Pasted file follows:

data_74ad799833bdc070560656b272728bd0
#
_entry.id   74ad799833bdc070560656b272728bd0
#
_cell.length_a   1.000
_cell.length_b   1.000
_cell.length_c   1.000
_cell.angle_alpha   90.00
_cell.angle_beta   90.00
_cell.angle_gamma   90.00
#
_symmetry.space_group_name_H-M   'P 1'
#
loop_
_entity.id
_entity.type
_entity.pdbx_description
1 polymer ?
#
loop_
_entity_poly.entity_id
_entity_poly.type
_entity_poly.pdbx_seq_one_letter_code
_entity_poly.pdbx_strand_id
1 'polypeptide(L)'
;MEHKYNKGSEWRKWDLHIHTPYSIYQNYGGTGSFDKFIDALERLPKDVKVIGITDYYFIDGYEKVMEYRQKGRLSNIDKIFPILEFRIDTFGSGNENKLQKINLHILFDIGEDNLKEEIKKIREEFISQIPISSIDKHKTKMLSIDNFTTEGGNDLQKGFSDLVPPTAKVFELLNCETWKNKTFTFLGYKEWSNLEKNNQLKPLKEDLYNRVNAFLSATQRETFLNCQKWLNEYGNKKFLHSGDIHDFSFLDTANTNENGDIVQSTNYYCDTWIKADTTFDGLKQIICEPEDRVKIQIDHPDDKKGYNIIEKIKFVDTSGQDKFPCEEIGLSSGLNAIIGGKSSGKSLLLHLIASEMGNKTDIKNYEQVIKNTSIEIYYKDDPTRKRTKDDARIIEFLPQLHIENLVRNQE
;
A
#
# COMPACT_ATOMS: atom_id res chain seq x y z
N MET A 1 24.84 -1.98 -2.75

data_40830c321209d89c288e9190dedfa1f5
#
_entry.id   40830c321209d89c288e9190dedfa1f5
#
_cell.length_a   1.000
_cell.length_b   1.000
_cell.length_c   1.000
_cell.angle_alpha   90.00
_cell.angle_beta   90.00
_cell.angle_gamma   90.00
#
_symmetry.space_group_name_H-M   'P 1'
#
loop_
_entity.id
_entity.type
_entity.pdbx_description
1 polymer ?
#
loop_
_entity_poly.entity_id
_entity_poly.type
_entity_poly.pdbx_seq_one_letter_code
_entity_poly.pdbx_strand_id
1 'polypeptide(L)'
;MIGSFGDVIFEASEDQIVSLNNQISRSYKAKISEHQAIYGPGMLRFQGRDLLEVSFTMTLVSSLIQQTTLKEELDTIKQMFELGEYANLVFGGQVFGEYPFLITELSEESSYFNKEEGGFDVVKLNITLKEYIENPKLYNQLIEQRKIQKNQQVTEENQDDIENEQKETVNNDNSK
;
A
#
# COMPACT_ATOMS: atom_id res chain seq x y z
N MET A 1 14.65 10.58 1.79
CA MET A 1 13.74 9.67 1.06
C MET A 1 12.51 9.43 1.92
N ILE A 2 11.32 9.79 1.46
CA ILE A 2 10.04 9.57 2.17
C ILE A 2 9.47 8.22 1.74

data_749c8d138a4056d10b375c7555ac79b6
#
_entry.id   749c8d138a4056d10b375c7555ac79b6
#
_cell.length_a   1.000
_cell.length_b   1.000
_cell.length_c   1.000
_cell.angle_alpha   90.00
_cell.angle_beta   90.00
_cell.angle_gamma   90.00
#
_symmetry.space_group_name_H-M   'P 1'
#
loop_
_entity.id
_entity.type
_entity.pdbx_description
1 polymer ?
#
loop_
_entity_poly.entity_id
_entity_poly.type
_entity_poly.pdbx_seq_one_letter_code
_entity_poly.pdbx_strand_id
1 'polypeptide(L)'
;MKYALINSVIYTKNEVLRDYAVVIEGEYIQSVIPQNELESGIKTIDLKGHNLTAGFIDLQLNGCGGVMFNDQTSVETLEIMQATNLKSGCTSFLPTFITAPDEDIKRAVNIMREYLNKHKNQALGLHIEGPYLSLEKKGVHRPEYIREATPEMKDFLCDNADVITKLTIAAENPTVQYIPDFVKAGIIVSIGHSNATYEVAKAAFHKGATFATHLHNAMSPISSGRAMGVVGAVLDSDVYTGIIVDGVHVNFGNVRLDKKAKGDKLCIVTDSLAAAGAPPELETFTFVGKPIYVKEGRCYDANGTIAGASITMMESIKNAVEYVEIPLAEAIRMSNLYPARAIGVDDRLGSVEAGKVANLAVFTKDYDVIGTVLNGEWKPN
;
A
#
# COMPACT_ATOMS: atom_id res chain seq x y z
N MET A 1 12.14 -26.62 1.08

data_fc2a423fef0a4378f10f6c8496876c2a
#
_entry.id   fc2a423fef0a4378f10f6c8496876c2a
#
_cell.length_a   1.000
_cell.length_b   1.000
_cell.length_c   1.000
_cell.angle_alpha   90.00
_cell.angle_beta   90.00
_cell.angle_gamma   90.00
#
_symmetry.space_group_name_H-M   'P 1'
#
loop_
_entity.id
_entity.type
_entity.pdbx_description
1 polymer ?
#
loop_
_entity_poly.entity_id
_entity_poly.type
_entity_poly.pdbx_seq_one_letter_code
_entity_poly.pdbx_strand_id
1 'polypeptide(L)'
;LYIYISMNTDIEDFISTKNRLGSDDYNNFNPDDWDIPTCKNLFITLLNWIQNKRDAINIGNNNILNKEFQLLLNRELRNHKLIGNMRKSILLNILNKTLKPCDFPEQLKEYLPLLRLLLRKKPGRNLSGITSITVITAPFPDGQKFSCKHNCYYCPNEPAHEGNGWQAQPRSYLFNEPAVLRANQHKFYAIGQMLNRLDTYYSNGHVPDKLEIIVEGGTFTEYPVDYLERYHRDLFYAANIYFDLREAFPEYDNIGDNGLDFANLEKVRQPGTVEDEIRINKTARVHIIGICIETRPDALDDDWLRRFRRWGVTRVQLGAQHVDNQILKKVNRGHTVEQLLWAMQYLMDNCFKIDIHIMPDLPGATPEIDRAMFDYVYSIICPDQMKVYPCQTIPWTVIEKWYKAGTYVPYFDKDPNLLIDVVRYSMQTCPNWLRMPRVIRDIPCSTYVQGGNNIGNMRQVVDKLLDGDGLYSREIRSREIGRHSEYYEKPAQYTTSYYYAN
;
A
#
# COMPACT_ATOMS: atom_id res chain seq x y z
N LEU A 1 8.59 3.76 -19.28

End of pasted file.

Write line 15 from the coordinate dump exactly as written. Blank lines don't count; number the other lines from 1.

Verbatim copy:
_entity.id